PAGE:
Sharon D. Nelson: Well we certainly agree with that and certainly honor his memory. This film, of course, has gotten a lot of great reviews. Can you tell us where it’s been shown and where your jetsetting travel plans for 2015 are going to take the film around the United States and the world? I hear you have quite a schedule!
Jason R. Baron, Esq.: Well, I, Sharon, am quite honored to be part of this. If the film accurately depicted all the people in the e-discovery space that had made major contributions; it would be like a Kevin Burns documentary over seven days. But the film is being shown in a number of law school venues. It has and it will continue to be throughout this year. This is a great platform for getting younger individuals excited about the field of e-discovery and I do what I can on my sort of evangelical soapbox to say to people that in a cold market, being an expert SME, as we call them, subject matter expert, in e-discovery, is a good ticket for finding or landing a job. Secondly, it is being shown in other places; Bloomberg BNA did a city tour – I think they’re committed to doing other screenings. And I have been invited to such far-from places such as Paris and London and Amsterdam and Zurich and we’ll probably be delighted to go elsewhere to plant the flag; to have this film, which I think is an important work of Joe Looby to be shown. And foster a conversation in a lot of places about U.S. litigation and what it means and where we are going in the legal space. I’m just delighted to have that opportunity and I intend to keep traveling.
John W. Simek: Finally, Jason, can you tell our audience members more about how they can attend these screenings of the film and how they can get more information about it?
Jason R. Baron, Esq.: Well the next major screening is at the National Archives, on January 27th at 7:00 PM. It’s a free, public event, and everyone listening should just walk into the National Archives in the McGowan Theater; come in on the Constitution Avenue side and come to the 7:00 PM showing. There will be a panel discussion; the archivists of the United States will be present and we will talk about federal record keeping and open government in a beautiful venue. Beyond that, anyone here listening can go to www.10thmountainfilms.com, that’s 1-0-T-H Mountain Films.com. And that will be our website and it lists where the film will be screened in upcoming venues, so keep track of that. Of course, anybody could contact me, at Drinker Biddle, or contact you guys. I really encourage people to come out; all the screenings to date have been free; you can go to the website if you’re a corporate entity and look at the FAQ’s for what licensing costs. There’s also a download that Joe has made available to individuals, so you can check that out as well. So I would encourage people to come on out to the National Archives on January 27th.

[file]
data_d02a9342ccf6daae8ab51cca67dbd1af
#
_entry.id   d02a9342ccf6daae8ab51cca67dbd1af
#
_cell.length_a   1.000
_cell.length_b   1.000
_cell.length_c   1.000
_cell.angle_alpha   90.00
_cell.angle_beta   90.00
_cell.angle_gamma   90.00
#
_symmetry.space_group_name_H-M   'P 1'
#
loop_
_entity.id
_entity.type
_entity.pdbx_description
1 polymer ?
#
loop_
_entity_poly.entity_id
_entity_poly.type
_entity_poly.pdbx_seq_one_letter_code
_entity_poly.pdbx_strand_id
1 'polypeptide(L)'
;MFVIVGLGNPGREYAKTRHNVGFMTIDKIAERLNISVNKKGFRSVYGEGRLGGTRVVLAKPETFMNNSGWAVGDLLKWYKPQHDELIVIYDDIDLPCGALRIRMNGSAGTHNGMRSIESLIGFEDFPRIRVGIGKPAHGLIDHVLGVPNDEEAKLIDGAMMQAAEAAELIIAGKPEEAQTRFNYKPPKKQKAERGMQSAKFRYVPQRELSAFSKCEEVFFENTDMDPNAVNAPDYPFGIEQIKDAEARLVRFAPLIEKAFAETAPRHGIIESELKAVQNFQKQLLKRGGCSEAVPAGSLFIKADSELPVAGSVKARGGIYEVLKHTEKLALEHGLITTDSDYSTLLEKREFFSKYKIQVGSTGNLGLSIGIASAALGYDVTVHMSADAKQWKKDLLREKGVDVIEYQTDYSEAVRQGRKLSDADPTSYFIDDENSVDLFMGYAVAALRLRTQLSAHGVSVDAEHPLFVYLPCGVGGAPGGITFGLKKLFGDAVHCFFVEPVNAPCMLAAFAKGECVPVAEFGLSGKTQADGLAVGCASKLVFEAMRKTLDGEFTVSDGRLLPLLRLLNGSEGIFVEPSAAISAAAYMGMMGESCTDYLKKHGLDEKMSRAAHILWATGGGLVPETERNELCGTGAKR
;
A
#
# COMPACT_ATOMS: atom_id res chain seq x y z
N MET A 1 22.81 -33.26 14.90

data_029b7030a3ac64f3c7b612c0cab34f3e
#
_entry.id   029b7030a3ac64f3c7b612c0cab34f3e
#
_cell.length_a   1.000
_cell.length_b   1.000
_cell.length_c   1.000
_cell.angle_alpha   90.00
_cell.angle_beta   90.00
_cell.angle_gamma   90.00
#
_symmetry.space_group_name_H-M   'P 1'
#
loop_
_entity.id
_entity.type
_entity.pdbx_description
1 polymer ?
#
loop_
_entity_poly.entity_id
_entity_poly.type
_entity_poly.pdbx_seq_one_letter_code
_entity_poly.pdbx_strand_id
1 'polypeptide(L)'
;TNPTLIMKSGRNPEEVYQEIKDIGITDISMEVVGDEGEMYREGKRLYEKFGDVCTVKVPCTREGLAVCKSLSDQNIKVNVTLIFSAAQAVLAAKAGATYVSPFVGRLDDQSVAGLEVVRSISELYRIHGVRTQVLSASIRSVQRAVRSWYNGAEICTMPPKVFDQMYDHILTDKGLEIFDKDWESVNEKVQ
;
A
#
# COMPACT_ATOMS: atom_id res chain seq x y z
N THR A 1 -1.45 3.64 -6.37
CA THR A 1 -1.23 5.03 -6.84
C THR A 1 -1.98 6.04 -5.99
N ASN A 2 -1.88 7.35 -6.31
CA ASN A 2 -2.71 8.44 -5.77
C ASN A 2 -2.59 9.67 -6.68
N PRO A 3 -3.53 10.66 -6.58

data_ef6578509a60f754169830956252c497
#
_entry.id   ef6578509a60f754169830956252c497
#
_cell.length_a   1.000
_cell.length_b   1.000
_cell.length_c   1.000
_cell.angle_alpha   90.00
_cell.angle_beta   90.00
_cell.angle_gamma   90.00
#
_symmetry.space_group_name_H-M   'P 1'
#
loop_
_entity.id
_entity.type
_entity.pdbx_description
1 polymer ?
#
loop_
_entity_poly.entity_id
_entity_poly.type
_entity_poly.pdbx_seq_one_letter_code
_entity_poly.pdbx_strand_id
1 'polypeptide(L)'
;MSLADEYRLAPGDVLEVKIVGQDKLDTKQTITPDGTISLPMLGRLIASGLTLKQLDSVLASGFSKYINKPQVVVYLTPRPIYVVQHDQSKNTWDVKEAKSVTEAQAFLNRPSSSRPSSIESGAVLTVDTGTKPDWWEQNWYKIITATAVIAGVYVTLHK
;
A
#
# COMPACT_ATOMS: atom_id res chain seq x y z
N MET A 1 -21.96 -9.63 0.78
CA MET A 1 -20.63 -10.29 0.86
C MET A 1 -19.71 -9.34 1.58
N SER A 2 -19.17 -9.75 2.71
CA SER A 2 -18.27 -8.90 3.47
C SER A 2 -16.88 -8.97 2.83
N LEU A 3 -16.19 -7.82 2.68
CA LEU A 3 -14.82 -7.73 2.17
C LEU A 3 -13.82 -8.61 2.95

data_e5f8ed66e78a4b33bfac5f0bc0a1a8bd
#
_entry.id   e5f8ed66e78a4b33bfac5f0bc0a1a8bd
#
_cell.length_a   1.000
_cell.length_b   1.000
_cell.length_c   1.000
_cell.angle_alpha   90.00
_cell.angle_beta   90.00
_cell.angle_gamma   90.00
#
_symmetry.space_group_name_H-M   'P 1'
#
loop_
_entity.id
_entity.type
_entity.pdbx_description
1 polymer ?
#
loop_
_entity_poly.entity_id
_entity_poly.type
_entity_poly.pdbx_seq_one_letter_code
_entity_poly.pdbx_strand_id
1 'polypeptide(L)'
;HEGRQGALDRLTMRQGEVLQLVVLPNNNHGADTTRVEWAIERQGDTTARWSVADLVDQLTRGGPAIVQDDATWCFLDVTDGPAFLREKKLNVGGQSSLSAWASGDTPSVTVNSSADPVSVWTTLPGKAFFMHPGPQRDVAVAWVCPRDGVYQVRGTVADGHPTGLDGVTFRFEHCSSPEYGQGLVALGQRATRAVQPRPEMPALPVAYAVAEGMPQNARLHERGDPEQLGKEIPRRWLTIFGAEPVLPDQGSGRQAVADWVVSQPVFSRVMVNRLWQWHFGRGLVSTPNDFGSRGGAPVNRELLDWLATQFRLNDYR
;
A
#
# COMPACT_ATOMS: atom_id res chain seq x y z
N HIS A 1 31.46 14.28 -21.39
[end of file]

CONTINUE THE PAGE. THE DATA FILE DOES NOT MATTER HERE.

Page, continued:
Sharon D. Nelson: You know, I think this is the first time, Jason, that we’ve ever discussed a film on this podcast, so I kind of liked that we got to do that and thank you for bringing us all of this wonderful information. We’re really looking forward to seeing you and seeing the film shortly and I hope some of our listeners will join us, but thanks very much for taking the time today to join us.
Jason R. Baron, Esq.: Well Sharon and John, I’ve always valued your support; I wish you all the best and thanks for having me.
John W. Simek: That does it for this edition of Digital Detectives. Remember, you can subscribe to all the editions of this podcast at LegalTalkNetwork.com, or on iTunes. If you enjoyed this podcast, please review us on iTunes.
Sharon D. Nelson: And you can find more about Sensei’s digital forensics, technology and security services at www.senseient.com. We’ll see you next time on Digital Detectives.